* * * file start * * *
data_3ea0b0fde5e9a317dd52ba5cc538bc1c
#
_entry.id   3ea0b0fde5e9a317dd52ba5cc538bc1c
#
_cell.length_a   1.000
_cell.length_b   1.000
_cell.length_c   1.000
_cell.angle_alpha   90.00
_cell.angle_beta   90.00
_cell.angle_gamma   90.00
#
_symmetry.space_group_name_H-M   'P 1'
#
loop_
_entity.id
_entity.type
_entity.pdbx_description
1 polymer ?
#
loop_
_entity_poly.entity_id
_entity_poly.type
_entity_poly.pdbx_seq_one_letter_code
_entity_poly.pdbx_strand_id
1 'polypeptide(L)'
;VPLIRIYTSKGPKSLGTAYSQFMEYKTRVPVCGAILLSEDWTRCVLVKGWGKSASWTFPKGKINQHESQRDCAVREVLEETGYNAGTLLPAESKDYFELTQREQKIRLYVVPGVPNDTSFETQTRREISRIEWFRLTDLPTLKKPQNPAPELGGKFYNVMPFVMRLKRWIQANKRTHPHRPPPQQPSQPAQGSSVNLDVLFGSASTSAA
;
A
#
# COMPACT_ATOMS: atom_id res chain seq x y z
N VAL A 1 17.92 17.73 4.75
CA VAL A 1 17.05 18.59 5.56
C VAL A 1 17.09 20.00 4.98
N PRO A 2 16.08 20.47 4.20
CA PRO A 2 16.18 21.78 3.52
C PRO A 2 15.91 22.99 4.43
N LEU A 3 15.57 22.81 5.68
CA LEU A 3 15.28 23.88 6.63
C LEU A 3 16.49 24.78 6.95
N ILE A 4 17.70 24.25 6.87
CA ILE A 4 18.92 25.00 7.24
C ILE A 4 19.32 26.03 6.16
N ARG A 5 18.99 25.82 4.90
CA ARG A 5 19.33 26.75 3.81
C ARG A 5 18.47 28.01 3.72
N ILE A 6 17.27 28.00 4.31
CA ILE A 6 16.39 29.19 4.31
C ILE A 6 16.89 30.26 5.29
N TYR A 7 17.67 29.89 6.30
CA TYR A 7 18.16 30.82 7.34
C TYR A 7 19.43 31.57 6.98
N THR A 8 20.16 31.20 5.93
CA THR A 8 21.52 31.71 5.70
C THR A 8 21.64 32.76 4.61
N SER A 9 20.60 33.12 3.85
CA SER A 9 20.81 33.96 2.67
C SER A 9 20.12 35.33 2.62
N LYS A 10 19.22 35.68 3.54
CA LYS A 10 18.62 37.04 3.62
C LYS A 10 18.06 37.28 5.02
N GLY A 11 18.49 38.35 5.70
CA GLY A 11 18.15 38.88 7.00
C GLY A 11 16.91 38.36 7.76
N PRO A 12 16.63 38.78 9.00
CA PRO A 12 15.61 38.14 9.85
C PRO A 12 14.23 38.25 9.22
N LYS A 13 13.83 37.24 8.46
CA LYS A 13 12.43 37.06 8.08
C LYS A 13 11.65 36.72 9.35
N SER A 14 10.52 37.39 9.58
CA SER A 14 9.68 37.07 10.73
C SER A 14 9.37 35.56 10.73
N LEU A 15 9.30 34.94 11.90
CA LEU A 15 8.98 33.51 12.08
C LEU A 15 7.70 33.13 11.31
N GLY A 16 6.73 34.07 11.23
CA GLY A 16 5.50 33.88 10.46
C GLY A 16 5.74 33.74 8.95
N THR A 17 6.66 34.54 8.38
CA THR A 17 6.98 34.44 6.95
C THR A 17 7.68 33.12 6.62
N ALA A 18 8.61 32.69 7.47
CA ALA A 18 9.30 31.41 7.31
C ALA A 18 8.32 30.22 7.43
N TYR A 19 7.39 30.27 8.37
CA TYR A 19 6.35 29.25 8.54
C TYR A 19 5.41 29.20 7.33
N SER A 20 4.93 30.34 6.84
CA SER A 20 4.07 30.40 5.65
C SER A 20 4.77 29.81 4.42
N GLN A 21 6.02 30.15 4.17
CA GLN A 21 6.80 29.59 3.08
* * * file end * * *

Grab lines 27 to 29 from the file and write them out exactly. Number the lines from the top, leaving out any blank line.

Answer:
;
A
#